While comparable in price, microinverters’ up-front cost is possibly slightly higher. However, once you factor in the additional costs you’ll incur using a central or string inverter, we feel that microinverters provide significantly higher value.
First, remember, your system will be more efficient! So you’ll be generating more electricity savings.
Second, in many areas, central inverters must be in compliance with rapid shutdown requirements. Adding functionality to ensure your string inverter is rapid shutdown compliant often incurs additional costs.
Finally, as noted above, there’s a good chance you’ll need to replace your string inverter after its warranty has expired. When you factor in all of the above considerations, microinverters make the most financial sense as well.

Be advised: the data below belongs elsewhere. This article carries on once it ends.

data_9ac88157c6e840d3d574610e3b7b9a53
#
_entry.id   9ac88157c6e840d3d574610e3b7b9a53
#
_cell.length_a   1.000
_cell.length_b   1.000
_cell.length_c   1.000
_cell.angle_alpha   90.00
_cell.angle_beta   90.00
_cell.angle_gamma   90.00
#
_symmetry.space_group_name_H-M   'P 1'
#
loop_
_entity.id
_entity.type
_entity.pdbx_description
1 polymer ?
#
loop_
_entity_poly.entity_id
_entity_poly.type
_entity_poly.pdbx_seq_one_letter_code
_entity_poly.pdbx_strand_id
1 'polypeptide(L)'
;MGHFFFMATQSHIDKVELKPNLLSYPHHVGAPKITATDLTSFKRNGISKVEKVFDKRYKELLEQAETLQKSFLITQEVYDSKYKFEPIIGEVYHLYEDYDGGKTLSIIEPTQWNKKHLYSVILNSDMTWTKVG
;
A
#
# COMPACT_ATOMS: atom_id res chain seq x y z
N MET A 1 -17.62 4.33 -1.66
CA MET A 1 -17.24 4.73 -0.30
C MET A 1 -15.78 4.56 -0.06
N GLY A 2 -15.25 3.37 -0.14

Microinverters are best for residential solar
We’ve had over 10 years experience installing all types of different residential and commercial systems across Massachusetts and Rhode Island. In our experience, microinverters have proven to be superior to string inverters for all of the reasons listed above. If you have questions, please don’t hesitate to contact us. We pride ourselves on giving honest and fair advice when it comes to solar and would never push you into something that isn’t a good fit for your project.
And if you’d like a peek at the monitoring software, click here to monitor a system in real time! (Please note that if you view this early in the day or on a cloudy day, you won’t see as much production logged until the sun has been up for a while).